FRANKFURT, Oct 11 (Reuters) - Lufthansa istransferring short-haul flights to its no-frills Germanwingsbrand as it battles to return to profit in Europe in the face ofcut-throat competition from budget rivals Ryanair andeasyJet .
The German airline has been hit hard by low-cost rivals inEurope and by competition from Middle East airlines on its morelucrative long-haul flights.
Among cost-cutting measures designed to boost annualearnings by 1.5 billion euros ($1.9 billion) from 2011 levels bythe end of 2014, its flights within Germany and Europe - calledpoint-to-point services - will be operated by Germanwings fromJan. 1.
Flights to and from its hubs in Frankfurt and Munich, whichconnect with long-haul services, will remain Lufthansa-branded,while Germanwings will offer a lower-priced alternative on otherroutes, Lufthansa Chief Executive Christoph Franz toldjournalists on Thursday.
The new service will not offer any business class seats, butthere could be various price levels, Franz said.
Germanwings currently has three different fare levels,allowing customers to choose whether they want a sandwich,luggage or the option to rebook included in the ticket price.
Franz acknowledged that the new business model atGermanwings could be sustained in the longer term only if labourrepresentatives agreed to maintain its current cost structure,with labour costs that are about 20 percent lower than the restof the Lufthansa group.
The plans have already met with resistance from Lufthansacabin crew. The UFO union, which went on strike in the summerover pay and conditions, said that the new plan could hindercurrent mediation efforts.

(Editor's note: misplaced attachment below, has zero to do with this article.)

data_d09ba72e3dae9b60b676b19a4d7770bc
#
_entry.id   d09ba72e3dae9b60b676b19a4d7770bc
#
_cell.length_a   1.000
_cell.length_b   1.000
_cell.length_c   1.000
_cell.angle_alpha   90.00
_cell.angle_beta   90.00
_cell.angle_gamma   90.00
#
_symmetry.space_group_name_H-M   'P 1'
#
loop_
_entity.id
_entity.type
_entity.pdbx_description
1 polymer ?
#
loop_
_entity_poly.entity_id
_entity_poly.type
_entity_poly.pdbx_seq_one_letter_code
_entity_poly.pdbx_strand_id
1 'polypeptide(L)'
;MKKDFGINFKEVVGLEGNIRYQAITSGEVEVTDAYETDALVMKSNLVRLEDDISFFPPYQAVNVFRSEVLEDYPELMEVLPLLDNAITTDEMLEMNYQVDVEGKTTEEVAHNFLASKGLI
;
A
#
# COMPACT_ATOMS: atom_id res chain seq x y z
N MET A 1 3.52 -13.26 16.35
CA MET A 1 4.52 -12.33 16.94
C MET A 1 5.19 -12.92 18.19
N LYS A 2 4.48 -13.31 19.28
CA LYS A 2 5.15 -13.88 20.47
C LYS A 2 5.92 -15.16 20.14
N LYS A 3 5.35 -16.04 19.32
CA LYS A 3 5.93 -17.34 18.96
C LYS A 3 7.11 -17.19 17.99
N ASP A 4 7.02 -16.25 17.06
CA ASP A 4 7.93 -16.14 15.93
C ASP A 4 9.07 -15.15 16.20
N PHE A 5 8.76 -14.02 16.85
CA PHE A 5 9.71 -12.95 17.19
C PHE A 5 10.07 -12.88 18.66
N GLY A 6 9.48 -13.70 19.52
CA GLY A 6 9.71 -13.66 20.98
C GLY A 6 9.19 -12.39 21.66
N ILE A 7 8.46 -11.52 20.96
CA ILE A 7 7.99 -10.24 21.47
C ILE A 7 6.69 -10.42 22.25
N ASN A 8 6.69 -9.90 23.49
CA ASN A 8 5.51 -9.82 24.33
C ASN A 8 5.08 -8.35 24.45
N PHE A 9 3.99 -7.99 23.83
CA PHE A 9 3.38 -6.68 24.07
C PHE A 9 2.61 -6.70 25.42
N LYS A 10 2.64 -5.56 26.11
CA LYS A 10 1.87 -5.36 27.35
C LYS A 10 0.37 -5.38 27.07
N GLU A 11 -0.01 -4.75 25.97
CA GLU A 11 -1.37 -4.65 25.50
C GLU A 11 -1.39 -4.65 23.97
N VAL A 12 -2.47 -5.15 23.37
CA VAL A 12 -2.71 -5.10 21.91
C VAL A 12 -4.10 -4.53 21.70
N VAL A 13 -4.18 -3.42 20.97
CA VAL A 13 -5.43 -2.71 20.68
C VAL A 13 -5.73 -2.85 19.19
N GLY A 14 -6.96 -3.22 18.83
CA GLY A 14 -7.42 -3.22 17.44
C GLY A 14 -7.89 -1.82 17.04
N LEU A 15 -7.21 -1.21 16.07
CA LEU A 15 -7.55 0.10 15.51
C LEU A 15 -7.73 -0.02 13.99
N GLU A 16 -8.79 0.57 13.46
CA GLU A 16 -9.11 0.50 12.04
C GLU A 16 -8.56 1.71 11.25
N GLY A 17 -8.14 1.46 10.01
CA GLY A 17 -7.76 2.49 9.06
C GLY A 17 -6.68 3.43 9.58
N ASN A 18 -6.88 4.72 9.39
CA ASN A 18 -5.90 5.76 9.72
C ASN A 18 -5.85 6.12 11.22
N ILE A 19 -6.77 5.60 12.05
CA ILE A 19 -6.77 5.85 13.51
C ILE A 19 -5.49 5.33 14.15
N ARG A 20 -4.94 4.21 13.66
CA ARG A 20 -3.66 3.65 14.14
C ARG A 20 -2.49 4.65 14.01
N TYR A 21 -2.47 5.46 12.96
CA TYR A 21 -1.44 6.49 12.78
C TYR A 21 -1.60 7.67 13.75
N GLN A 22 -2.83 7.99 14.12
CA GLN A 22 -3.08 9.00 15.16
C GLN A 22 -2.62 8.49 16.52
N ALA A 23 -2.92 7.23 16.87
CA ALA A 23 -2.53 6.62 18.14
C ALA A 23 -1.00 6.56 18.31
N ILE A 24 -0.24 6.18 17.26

Franz declined to detail how much Lufthansa would save bybundling its European direct services with Germanwings, but heforecast that the new, enlarged Germanwings would be in theblack by 2015.
He disclosed for the first time that the Europeanpoint-to-point services, which reside within the Lufthansa AGoperating arm of the aviation group, have been posting eurooperating losses in the high hundreds of millions.
Germanwings, meanwhile, widened its operating loss in 2011to 52 million euros from 39 million euros in 2010. The airlinecurrently has 32 Airbus A319 aircraft flying to 90 destinationsand transported 7.52 million passengers in 2011. From January,Germanwings will have 89 aircraft, fly to more than 110 Europeandestinations and is expected to serve 18 million passengers in2013.
Charts accompanying Franz's presentation showed thatLufthansa and Germanwings combined have about 30 percent of thelow-cost carrier capacity in Germany this year, with Air Berlin
at about 26 percent. The remainder is shared by otherlow-cost carriers, such as Ryanair and easyJet.
Ryanair carries a total of about 79 million passengers ayear, compared with 58 million for easyJet.($1 = 0.7751 euros)
(Reporting By Marilyn Gerlach; Editing by David Goodman)
Keywords: GERMANY LUFTHANSA/LOWCOST